Giving Tuesday kicks off the MCS Matching Campaign!
All donations made to MCS from Tuesday, November 30 – Tuesday, December 14, will be matched by TWO very generous local businesses, up to $15,000 each! This means that your gift is tripled! If you give $25, MCS will receive $75, if you give $100, MCS will receive $300, or if you give $500, MCS will receive $1,500! MCS has continued to adapt and provide services throughout the COVID-19 pandemic.
We’ve helped over 2,000 people in our last fiscal year, including many families with documentation and accessing health care. We supported people through job losses and job searches. Dozens of women, children, and babies received support in developing English language and life skills, nutrition, and pre- and postnatal care, all the more needed during pandemic restrictions.
In addition, radio listeners felt less alone when they heard inspiring music and uplifting programs through Radio De Brigj CHPD 105.9FM. And, we reached out to support seniors during times of isolation. These essential services depend on your support.
Because of the pandemic, we have not been able to hold our usual fundraising events: the Annual Banquet in the spring, the Annual Auction and Food Fest that normally happens in June, and our Thrift Store was closed for long periods of time. This has had a significant negative impact on our funds. We invite you to support us and give the gift of helping others this Christmas!
You can donate online, at www.mcson.org, in-person at the Aylmer Resource Centre, 16 Talbot St. E in Aylmer, by mail to 16 Talbot St. E, Aylmer, ON N5H 1H4. Donations over $10 are tax receiptable. We invite you to call us at 519-765-3020 if you have questions.
The Aylmer & Area Chamber of Commerce Community Spirit Award is all about recognizing local organizations and business members that truly exemplify community spirit.
It is our privilege on behalf of Bakery Tilly Trillium LLP to present the 2021 award to Abe Harms, formerly of Mennonite Community Services.
Mennonite Community Services(MCS), Program Director Anna Bergen sent us the following details in recognition of Abe’s background.
“He has a long history of connecting with the different Mennonite Church leaders and business leaders. This helped him in his role here. He was hired to take the existing MCC programs and create an independent registered charity. He did that even though it took much longer than anyone expected. His leadership and passion for the Mennonite people has had a tremendous impact on MCS. He was instrumental in getting the radio set up here at MCS along with developing the employment services partnership with Aylmer Community Services. He also built community and agency connections quickly which built trust and strengthened relationships. He advocated not only for the Mennonites and other newcomers but also advocated for community agencies to the Mennonite populations.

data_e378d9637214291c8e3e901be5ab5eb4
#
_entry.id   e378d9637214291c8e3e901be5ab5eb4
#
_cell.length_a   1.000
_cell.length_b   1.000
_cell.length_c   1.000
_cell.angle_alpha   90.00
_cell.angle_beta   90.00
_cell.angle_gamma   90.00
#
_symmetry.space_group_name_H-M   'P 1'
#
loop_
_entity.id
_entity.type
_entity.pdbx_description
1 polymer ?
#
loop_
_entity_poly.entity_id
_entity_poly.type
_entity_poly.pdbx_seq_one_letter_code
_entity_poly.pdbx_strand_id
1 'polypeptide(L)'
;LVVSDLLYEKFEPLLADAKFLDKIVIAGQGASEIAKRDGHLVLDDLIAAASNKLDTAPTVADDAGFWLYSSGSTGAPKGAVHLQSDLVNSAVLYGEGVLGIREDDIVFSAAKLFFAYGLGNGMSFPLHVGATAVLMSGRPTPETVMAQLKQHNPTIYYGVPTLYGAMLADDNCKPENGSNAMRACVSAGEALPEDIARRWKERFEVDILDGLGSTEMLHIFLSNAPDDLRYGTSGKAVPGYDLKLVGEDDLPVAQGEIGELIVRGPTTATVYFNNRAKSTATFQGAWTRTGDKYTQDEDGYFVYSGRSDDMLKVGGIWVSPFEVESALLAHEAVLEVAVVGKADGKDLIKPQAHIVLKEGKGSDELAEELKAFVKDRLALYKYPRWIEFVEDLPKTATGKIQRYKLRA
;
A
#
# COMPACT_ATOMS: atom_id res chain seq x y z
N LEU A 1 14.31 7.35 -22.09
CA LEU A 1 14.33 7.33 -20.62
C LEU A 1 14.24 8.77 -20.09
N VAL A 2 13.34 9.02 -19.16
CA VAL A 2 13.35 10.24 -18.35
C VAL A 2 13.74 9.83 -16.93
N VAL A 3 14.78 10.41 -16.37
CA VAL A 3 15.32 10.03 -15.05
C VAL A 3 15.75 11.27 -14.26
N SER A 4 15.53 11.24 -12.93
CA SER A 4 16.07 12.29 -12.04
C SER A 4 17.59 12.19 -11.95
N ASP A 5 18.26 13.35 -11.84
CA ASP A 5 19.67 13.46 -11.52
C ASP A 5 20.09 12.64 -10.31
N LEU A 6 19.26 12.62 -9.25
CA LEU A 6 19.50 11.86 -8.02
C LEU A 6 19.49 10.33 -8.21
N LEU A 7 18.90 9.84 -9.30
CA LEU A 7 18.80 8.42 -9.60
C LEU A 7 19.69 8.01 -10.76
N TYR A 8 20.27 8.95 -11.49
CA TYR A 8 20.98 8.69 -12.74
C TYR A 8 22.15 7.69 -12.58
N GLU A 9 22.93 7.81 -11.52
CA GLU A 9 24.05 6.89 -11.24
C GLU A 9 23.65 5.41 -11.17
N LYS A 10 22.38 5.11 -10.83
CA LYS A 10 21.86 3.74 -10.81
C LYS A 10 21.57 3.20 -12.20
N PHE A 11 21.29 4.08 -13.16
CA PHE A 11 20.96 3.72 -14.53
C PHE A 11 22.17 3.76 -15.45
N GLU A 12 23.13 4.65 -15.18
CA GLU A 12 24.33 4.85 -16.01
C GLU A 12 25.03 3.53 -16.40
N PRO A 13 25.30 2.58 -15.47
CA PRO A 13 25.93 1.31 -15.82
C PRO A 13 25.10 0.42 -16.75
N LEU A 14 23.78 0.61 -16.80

He is a lifelong learner, a visionary leader, and a fountain of information on a very wide range of topics. His hobby is woodworking. I know he creates beautiful bowls and some home décor items often using leftover wood scraps. One year all staff at MCS received a small desk clock for their birthdays from him. I remember a few were shaped like a baseball. He is also a very proud father and grandfather.”
Congratulations to Abe Harms and thank you for your dedication! Abe retired from MCS in August 2020 but his work in our community continues and for that we are grateful.
In recognition of the dedication Abe has shown to improving our community, the Aylmer office of Baker Tilly Trillium LLP, Chartered Professional Accountants will make a donation on his behalf to a registered charity of his choice.
MCC Peace Buttons are available for purchase for just $1.00 each at the Aylmer Resource Centre Front Desk.
These red buttons date back to 1989, when a pastor in Ontario suggested that MCC share a message of peace during the Remembrance Day period. MCC Ontario embraced the idea and the simple message “to remember is to work for peace” was born. 1
As our nation remembers the atrocities of war and the many lives given and taken, we invite you to wear the peace button and to remember all people who are affected by war. It could be worn in addition to a poppy pin.
The Aylmer Resource Centre is located at 16 Talbot St. E, Aylmer, ON. Hours are Tuesday-Friday, 10am-5pm. Closed 12:30pm-1pm for lunch. Open late until 7pm on Thursdays.
Eddy Rempel started in the position of Executive Director for MCS in August, 2021. We invited Eddy to share some greetings.
As the newly appointed executive director of Mennonite Community Services, it is a great privilege to join in the work of inviting newcomers into our community. Building on the work of visionaries over almost half a century, Abe Harms built MCS into an organization to advance the programs that help the newest, and often most vulnerable, in our community. Today MCS is equipped to continue the work of providing specialized services, advocating for Plautdietsch-speaking newcomers, and helping other organizations serve newcomers that have arrived in our area.
We are grateful that in these days of COVID restrictions, when our seasonal fundraising events had to be cancelled for 2 seasons, many of you stepped up with gifts of cash, product for the Thrift store, or the purchase of radio ads. Volunteers continue to donate their labour so Thrift Store sales can fund our other programs. I am very proud of our staff who found innovative ways to serve our clients, while overcoming linguistic and technological barriers. And I am glad that federal and provincial funding continued to flow, when our delivery methods had to be modified.
However, the cancellation of two seasons of fundraising events and the closure of the Thrift Store for extended periods, have removed several hundred thousand dollars from our coffers. These funds are critical for the services not covered by government grants.
MCS helped over 2,000 people in our last fiscal year. We helped many families with documentation and accessing health care. We supported people through job losses and job searches. Dozens of women, children, and babies received support in developing English language and life skills, nutrition, and pre- and postnatal care, all the more needed during pandemic restrictions.
In addition, inspiring music and uplifting programs through Radio De Brigj CHPD 105.9FM radio reduced loneliness of listeners. Additionally, staff reached out to support seniors during times of isolation.